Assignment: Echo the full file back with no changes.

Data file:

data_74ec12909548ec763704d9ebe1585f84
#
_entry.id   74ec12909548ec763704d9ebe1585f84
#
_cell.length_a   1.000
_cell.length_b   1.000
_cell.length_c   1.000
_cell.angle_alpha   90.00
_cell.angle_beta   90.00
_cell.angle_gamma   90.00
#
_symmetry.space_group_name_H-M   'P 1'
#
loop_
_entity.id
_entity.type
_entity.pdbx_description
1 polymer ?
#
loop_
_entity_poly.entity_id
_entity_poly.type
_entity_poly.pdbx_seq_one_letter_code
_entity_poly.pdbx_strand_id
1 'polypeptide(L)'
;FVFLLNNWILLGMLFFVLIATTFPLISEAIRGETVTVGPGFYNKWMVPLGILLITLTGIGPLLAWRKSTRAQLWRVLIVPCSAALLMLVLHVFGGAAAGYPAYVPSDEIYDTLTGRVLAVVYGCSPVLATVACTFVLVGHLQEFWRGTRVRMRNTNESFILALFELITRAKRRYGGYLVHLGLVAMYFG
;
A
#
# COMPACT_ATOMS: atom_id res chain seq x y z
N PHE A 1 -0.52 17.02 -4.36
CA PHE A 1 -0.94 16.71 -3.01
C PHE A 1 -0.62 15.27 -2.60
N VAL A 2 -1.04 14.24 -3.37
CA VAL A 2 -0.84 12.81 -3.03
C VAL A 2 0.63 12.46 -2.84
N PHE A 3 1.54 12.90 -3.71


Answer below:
data_74ec12909548ec763704d9ebe1585f84
#
_entry.id   74ec12909548ec763704d9ebe1585f84
#
_cell.length_a   1.000
_cell.length_b   1.000
_cell.length_c   1.000
_cell.angle_alpha   90.00
_cell.angle_beta   90.00
_cell.angle_gamma   90.00
#
_symmetry.space_group_name_H-M   'P 1'
#
loop_
_entity.id
_entity.type
_entity.pdbx_description
1 polymer ?
#
loop_
_entity_poly.entity_id
_entity_poly.type
_entity_poly.pdbx_seq_one_letter_code
_entity_poly.pdbx_strand_id
1 'polypeptide(L)'
;FVFLLNNWILLGMLFFVLIATTFPLISEAIRGETVTVGPGFYNKWMVPLGILLITLTGIGPLLAWRKSTRAQLWRVLIVPCSAALLMLVLHVFGGAAAGYPAYVPSDEIYDTLTGRVLAVVYGCSPVLATVACTFVLVGHLQEFWRGTRVRMRNTNESFILALFELITRAKRRYGGYLVHLGLVAMYFG
;
A
#
# COMPACT_ATOMS: atom_id res chain seq x y z
N PHE A 1 -0.52 17.02 -4.36
CA PHE A 1 -0.94 16.71 -3.01
C PHE A 1 -0.62 15.27 -2.60
N VAL A 2 -1.04 14.24 -3.37
CA VAL A 2 -0.84 12.81 -3.03
C VAL A 2 0.63 12.46 -2.84
N PHE A 3 1.54 12.90 -3.71